For your convenience, follow this link to the Accident Notification Form

Step 4 -Personal Injury Claim Form (PICF)

If your loss of earnings and medical treatment expenses are going to be over $5,000 you need to lodge a Personal Injury Claim Form within 6 months from the date of the car accident. You can do this on your own or provide all the information relevant to the incident to your solicitor who can assist with this form, and a further claim for damages.

This form must also be lodged with the Motor Accidents Authority or relevant CTP insurer. This cover however, is only extended to those parties involved in a motor vehicle accident who were not at fault in the accident, or were only partly to blame.

This form can be submitted independently, however it may be worth consulting a solicitor prior to submitting this form.

For your convenience, follow this link to the Personal Injury Claim Form.

Step 5 -Seek Specialist Legal Advice

The process in regards to making a claim for compensation as a result of a Motor Vehicle Accident can become quite complicated and involved. Seeking specialist legal advice will guarantee that your claim is processed effectively and your claim for compensation is as strong as it can be.

If you have been unfortunate enough to have been involved in a Motor Vehicle Accident, the team at Koffels is experienced with this type of work, and is more than happy to help you obtain rightful compensation.

William Yeo , Solicitor

Limitation Period Lifted! Landmark Legislation Reforms for Victims of Child Sexual Abuse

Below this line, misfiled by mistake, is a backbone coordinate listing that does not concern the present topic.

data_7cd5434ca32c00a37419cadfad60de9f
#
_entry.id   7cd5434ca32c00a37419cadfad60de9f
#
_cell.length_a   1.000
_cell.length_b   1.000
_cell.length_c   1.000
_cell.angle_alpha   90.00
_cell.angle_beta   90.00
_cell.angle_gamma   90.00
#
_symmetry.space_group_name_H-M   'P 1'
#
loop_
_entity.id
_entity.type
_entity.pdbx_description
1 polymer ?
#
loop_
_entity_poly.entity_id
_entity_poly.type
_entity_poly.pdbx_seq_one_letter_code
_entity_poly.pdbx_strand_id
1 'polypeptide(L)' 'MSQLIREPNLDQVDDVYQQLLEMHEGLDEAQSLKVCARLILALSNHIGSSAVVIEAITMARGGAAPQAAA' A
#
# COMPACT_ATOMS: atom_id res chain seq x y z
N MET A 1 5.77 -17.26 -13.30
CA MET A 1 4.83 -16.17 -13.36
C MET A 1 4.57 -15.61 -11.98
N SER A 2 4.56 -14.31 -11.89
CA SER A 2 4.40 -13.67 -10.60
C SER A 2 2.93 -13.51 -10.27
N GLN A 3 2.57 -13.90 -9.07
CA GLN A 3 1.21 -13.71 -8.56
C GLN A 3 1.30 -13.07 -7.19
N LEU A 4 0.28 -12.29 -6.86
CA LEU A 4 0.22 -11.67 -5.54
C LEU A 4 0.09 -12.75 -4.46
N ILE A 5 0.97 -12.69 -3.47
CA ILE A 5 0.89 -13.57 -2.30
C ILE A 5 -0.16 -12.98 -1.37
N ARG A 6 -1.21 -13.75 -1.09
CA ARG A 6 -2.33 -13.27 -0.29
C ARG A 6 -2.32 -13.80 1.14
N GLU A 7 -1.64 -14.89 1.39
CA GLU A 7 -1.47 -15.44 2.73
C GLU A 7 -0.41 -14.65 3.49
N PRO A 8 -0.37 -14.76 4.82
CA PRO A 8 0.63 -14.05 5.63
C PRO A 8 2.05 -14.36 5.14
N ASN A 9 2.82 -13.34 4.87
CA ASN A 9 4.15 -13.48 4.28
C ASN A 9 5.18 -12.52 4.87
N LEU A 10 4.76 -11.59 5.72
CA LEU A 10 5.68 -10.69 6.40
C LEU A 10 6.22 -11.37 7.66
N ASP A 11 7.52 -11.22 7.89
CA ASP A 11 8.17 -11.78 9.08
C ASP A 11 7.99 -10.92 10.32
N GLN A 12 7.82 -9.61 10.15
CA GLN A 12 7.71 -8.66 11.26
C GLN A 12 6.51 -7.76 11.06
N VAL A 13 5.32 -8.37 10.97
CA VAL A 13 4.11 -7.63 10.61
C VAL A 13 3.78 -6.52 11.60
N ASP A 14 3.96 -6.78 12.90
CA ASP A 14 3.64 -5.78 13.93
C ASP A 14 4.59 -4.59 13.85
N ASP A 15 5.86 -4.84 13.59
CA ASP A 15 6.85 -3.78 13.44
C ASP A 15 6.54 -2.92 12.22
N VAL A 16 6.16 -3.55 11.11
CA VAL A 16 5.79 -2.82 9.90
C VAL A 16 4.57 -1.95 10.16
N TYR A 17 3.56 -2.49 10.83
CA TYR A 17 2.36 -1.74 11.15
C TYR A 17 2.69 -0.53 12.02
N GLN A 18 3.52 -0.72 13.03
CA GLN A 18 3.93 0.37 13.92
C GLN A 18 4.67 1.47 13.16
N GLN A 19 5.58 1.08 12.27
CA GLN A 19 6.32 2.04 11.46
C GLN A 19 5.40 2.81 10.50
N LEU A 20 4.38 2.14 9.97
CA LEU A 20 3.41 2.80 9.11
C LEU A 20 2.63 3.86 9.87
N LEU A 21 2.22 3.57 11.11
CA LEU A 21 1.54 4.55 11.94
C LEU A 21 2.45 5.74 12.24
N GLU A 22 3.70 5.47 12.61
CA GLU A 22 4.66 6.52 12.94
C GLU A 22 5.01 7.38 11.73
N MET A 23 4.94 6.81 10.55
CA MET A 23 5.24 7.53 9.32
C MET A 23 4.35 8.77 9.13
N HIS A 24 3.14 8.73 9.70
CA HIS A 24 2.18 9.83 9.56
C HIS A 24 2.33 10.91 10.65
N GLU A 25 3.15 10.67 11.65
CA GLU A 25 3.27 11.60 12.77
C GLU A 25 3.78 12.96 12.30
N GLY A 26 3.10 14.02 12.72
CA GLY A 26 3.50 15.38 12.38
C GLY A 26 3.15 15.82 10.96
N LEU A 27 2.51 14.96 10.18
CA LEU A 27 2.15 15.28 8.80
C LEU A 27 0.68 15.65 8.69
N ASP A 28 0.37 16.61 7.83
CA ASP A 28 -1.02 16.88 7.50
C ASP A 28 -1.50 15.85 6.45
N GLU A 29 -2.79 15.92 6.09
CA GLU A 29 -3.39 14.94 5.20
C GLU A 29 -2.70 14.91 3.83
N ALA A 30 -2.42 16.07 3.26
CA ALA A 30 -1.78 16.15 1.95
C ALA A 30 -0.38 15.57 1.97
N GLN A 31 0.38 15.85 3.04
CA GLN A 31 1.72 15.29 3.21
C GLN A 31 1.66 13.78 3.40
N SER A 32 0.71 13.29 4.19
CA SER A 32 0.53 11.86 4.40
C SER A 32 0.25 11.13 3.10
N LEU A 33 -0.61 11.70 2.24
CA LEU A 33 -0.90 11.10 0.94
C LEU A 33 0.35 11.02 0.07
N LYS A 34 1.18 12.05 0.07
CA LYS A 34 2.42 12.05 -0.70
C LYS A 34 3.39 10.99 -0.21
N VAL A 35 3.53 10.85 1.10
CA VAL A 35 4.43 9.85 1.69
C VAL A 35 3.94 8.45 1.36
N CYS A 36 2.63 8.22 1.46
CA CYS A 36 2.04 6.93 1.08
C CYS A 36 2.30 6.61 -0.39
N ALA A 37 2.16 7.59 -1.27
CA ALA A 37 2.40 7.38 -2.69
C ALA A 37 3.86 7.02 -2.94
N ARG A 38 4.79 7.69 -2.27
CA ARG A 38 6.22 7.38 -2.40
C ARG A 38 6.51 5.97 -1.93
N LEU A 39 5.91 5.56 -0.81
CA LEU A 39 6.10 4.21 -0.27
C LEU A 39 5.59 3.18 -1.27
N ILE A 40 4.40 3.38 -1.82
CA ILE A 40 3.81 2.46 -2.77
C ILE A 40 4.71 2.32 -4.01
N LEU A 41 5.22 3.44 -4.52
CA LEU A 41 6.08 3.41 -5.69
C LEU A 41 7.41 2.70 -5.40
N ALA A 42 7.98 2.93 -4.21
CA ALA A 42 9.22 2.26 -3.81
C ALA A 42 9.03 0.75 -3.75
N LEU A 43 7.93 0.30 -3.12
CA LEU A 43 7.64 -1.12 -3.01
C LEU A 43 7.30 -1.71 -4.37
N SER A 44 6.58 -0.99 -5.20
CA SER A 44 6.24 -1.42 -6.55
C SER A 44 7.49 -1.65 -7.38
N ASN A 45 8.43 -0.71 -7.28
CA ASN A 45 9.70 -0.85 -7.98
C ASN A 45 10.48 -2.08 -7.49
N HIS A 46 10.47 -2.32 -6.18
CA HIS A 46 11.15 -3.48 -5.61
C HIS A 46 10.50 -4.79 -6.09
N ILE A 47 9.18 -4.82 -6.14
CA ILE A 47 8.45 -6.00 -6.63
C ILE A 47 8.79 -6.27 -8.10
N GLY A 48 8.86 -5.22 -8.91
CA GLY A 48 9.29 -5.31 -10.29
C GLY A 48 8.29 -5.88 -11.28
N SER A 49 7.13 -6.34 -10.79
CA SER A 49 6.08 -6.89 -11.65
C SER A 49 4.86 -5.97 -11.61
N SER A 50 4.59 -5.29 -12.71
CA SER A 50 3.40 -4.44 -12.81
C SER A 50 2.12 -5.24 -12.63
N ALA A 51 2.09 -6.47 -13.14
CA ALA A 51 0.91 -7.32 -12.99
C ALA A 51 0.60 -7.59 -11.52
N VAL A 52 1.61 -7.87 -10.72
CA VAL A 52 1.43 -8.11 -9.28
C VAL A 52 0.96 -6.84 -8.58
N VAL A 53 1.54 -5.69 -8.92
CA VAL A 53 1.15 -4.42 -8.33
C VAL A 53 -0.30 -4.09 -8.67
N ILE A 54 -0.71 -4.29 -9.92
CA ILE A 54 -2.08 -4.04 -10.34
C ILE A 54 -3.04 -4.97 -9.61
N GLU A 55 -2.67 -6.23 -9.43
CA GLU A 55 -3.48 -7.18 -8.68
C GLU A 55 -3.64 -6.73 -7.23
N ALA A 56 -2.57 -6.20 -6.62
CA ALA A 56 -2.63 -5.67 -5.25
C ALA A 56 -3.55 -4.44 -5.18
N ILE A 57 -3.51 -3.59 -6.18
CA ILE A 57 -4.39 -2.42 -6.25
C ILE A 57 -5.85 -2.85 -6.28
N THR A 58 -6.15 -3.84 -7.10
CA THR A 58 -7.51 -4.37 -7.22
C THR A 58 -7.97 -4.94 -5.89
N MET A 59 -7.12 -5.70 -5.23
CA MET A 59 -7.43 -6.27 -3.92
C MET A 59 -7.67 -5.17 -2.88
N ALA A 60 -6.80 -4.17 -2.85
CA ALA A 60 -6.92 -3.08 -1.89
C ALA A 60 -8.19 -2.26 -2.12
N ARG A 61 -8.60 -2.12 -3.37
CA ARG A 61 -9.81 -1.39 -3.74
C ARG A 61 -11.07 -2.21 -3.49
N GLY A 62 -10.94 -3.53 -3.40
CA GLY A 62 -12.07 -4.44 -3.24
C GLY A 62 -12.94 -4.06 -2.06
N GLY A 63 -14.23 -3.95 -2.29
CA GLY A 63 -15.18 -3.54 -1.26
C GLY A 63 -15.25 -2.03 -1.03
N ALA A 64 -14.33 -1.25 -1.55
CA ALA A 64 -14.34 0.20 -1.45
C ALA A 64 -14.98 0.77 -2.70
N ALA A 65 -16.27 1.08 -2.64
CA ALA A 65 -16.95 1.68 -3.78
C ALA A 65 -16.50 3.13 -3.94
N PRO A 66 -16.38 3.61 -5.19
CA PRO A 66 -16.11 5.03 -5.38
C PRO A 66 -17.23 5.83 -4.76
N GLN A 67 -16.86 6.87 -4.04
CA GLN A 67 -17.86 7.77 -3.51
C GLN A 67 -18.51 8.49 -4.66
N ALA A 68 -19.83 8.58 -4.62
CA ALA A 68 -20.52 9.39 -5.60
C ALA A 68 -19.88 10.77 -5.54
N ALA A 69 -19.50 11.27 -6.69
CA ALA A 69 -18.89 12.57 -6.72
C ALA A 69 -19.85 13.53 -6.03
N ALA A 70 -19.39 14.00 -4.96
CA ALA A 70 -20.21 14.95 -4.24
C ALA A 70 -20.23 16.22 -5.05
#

The Victorian Limitation of Actions Amendment (Child Abuse) Act 2015 became operative on 1 July 2015.

In essence, the amendments act to exclude child abuse from the operation of the limitation periods under that Act.

The amendments remove the 12-year long-stop limitation period for wrongful death actions in relation to child abuse brought by dependants of a deceased victim.

It will also have the effect that no limitation period will apply to a cause of action if the action:

‘Is founded on the death or personal injury of a person resulting from –

an act or omission in relation to the person when the person is a minor that is physical abuse or sexual abuse; and

Psychological abuse (if any) that arises out of that act or omission.’

However, the judicial discretion to dismiss or stay proceedings where there is unfairness to the defendant has been expressly retained in the amending Act. For example it would still be considered unfair on a defendant institution to expect them to mount a defence when the organization closed many years ago and there were no longer any records available.

What does this means for Victims of child abuse?

These amendments are a major breakthrough for victims of child abuse in Australia and we could see the following changes;

a greater number of victims will now be eligible to seek compensation;
an increase in successful claims;
an increase in the fairness of settlement negotiations and the encouragement of defendants to focus on the merits of the case rather than limitation points; and